Your toddler’s demands are more about behaviour than house rules, by this I mean while you are willing to negotiate their requests and explain again and again why these things are not possible or desirable she is motivated to discuss again and again and even to add more.

My suggestion is to explain once why not, then move on, if you become involved in a discussion, argument or trying to make their brain work on the logic that you are noticing them and it is worthwhile so they will continue, and believe me it doesn’t matter is you are discussing the in’s and out’s in a patient manner, a frustrated manner or a totally annoyed manner - to him/her and has involved you and you are discussing it with them so this is worthwhile  and they will try the same topic or strategy again, again, and again.

By now, whatever the topic of negotiation is s/he knows what the rules are and what you require so avoid becoming unwittingly part of the process and stop negotiating.  Or if appropriate just act without any words, sighs, looks etc.   For example if you have indicated that the biscuit is not on, and she goes to the cupboard and gets the biscuit, the best way to manage this is to walk over and take the biscuit, no words, looks, sighs etc, she knows what she is doing is wrong and does not need to be told again, and actions will reap your more compliance than words.  Take the biscuit and ignore or do not be drawn into the drama that she unfolds, if you do, you are making the whole scenario worthwhile to her and her brain will say, that worked for me, I’d better remember what I did and try that again tomorrow.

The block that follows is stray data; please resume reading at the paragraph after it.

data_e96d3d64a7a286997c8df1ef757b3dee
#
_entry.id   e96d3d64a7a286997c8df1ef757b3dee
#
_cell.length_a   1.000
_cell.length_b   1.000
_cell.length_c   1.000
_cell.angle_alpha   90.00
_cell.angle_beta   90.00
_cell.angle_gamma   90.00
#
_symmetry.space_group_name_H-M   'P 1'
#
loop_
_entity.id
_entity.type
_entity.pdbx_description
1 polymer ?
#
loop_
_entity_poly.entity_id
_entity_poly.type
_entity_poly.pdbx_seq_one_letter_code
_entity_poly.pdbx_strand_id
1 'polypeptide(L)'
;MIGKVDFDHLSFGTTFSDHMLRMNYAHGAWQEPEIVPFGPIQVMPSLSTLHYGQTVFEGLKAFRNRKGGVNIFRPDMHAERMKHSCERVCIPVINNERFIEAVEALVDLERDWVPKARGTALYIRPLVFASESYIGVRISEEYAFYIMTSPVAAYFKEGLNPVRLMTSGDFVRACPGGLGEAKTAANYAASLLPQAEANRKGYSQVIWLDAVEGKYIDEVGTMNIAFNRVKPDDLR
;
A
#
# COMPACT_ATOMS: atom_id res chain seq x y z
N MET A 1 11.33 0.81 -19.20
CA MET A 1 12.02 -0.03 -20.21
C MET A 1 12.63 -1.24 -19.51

Also use this strategy to your advantage to mould and encourage the type of behaviours you value or desire, eg when she doesn’t ask for a biscuit before dinner, take note and say something like ‘ you have waited patiently for dinner’, she will also respond in the same manner by saying to herself, that was worthwhile, you noticed, and her brain will say, I’d better remember what I did and try that again tomorrow.  Thus you are encouraging the behaviours you desire or value. This is the most powerful tool a parent has.

Nicole Pierotti

Written by Nicole Pierotti

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